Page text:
Success in business is multi-faceted, but one thing’s fairly obvious: without critical thinking skills, vital business decisions would be a disaster. We know it’s necessary, but what is critical thinking and how does it apply to business decisions?
Critical thinking is “disciplined thinking that is governed by clear intellectual standards,” says Michael W. Austin Ph.D. from Psychology Today, quoting his favorite text. “This involves identifying and analyzing arguments and truth claims, discovering and overcoming prejudices and biases, developing your own reasons and arguments in favor of what you believe, considering objections to your beliefs, and making rational choices about what to do based on your beliefs.”
Critical thinking helps you make decisions that circumvent impulse and emotion. Decisions made impulsively can cost your business thousands of dollars.
Information believed to be true drives decisions
Decisions are made based on presumed facts. All statements of fact should be verified prior to a decision. For example, there might be word in your industry that the demand for your services is going to skyrocket in the next three years due to a government policy change. If that’s true, you’ll need to hire more people and probably expand your operations. If it’s not true, taking those actions are an unnecessary expense.
It’s clearly impossible to know what the future will be like in three years, but you can investigate the source of the claim to see if it holds any merit. If it does, critical thinking means assessing the effects of all possible decisions you could make, considering the possible setbacks, and finally making the decision most in alignment with your goals.
Critical thinking can lead to profitable decisions
In 1914, Henry Ford made one of the best business decisions in history. He decided to reduce his employee workday by one hour, move to three shifts per day instead of two, and more than double his employees’ daily pay rate. Ford decided to spend an extra $10 million per year to improve productivity and his workers’ lives. That decision wasn’t made on impulse in five minutes, but the result of advice from Ford’s devoted lieutenant, James Couzens.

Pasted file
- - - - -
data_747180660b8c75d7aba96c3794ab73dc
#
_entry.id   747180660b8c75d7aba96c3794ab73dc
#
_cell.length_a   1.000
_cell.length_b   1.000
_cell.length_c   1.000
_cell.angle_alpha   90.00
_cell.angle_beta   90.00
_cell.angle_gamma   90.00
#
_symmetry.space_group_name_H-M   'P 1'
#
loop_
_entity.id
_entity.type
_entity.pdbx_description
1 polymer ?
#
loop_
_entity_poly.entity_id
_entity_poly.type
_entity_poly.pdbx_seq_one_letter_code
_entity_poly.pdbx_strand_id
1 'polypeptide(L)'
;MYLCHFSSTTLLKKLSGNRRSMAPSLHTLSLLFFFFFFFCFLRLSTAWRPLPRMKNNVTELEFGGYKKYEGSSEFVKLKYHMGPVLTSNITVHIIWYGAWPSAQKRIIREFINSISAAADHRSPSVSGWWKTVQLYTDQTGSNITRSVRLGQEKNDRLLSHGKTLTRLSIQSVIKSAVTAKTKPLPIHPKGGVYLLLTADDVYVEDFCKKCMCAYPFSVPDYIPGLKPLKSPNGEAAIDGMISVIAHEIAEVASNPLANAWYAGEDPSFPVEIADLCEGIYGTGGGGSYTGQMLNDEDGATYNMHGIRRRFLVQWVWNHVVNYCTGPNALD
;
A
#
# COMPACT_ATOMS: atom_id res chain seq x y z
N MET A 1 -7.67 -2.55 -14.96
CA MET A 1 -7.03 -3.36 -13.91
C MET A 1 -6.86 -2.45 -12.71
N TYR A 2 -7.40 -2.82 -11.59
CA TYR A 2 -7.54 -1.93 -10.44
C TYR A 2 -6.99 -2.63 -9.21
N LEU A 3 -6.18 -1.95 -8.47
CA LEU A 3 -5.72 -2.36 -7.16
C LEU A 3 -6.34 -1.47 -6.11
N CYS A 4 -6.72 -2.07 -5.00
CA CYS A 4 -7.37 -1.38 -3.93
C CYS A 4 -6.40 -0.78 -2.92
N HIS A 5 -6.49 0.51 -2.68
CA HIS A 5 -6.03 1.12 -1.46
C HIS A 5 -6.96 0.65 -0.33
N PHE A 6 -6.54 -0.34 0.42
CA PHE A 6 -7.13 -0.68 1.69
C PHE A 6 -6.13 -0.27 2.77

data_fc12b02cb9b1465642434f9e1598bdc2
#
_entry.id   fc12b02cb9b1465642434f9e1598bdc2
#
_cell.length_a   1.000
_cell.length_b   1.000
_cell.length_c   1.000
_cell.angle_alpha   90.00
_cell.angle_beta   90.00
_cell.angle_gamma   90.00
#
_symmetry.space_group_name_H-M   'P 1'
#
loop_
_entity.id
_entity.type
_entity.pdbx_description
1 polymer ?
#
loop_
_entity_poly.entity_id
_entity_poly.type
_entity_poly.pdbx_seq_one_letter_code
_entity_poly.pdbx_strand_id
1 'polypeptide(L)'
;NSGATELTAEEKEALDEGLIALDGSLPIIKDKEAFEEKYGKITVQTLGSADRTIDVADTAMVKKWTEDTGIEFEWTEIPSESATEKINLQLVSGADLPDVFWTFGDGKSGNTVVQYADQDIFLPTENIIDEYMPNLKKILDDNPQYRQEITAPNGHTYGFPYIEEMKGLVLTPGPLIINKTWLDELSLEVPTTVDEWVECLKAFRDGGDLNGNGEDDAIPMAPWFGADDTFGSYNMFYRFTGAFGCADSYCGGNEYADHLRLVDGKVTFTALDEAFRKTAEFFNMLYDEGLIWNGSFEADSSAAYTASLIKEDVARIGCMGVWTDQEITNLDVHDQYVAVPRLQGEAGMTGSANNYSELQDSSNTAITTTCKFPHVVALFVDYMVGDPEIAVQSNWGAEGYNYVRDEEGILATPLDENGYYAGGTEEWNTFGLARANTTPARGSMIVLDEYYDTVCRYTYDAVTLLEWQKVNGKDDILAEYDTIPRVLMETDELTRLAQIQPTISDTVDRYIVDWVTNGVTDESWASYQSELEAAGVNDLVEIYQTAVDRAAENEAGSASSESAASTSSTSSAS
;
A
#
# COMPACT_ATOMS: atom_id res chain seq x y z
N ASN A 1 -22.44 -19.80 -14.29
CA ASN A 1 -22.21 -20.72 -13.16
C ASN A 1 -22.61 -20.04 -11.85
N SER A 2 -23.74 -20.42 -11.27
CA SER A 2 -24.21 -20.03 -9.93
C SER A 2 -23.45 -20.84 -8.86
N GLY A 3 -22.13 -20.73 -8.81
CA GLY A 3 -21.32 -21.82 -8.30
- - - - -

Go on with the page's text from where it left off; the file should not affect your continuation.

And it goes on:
There’s no doubt that Ford carefully considered the $10 million yearly expense from every angle. Among the information he likely considered is the fact that workers all over the country were quitting their jobs when they became too physically demanding. Ford wanted his workers to be productive and healthy, and made the decision to spend more money to earn more in the long run. It worked.
Get your decision-making process out of your head
Critical thinking doesn’t happen completely in your head. It can’t. There are far too many details to remember. Part of critical thinking involves identifying the connection between ideas and determining whether the evidence supports those ideas. Another part involves recognizing strengths and weaknesses in arguments that you’d base your decision on. All of this needs to be documented outside of your brain.
There are a multitude of apps that support critical thinking by making the process visual. For example, Setapp describes more than ten apps to help you outline, plan, and structure your decision-making process. It’s easier to make connections between ideas when working with images like the ones produced by mind map apps iThoughtsX and XMind.
That’s quite a process to go through each time you have to make a business decision. Some decisions need to be made quickly, almost instantly. Or do they?
Don’t cave into the pressure to make instant decisions
This one’s tough. In the business world, there’s talk that a person should be able to make split-second decisions about everything, and “sleeping on it” is an excuse to procrastinate. Some say you should be able to make any decision in under five minutes, and if you can’t, put all your options in a hat and draw. That’s a recipe for failure.
It’s easy to make a lightning-fast decision when you won’t suffer the consequences of a poor outcome. For example, if company expenses don’t come out of your pocket, it’s easy to make split-second financial decisions without carefully considering all options. You have nothing to lose. If you make a mistake, as long as it’s not too big, you can apologize to your boss, call it a learning experience, and move on.
Critical thinking prevents damage control
Critical thinking can’t protect your business completely, but it will prevent many bad decisions and poor outcomes. By training yourself out of impulsive decision-making, you won’t have to do so much apologizing or damage control.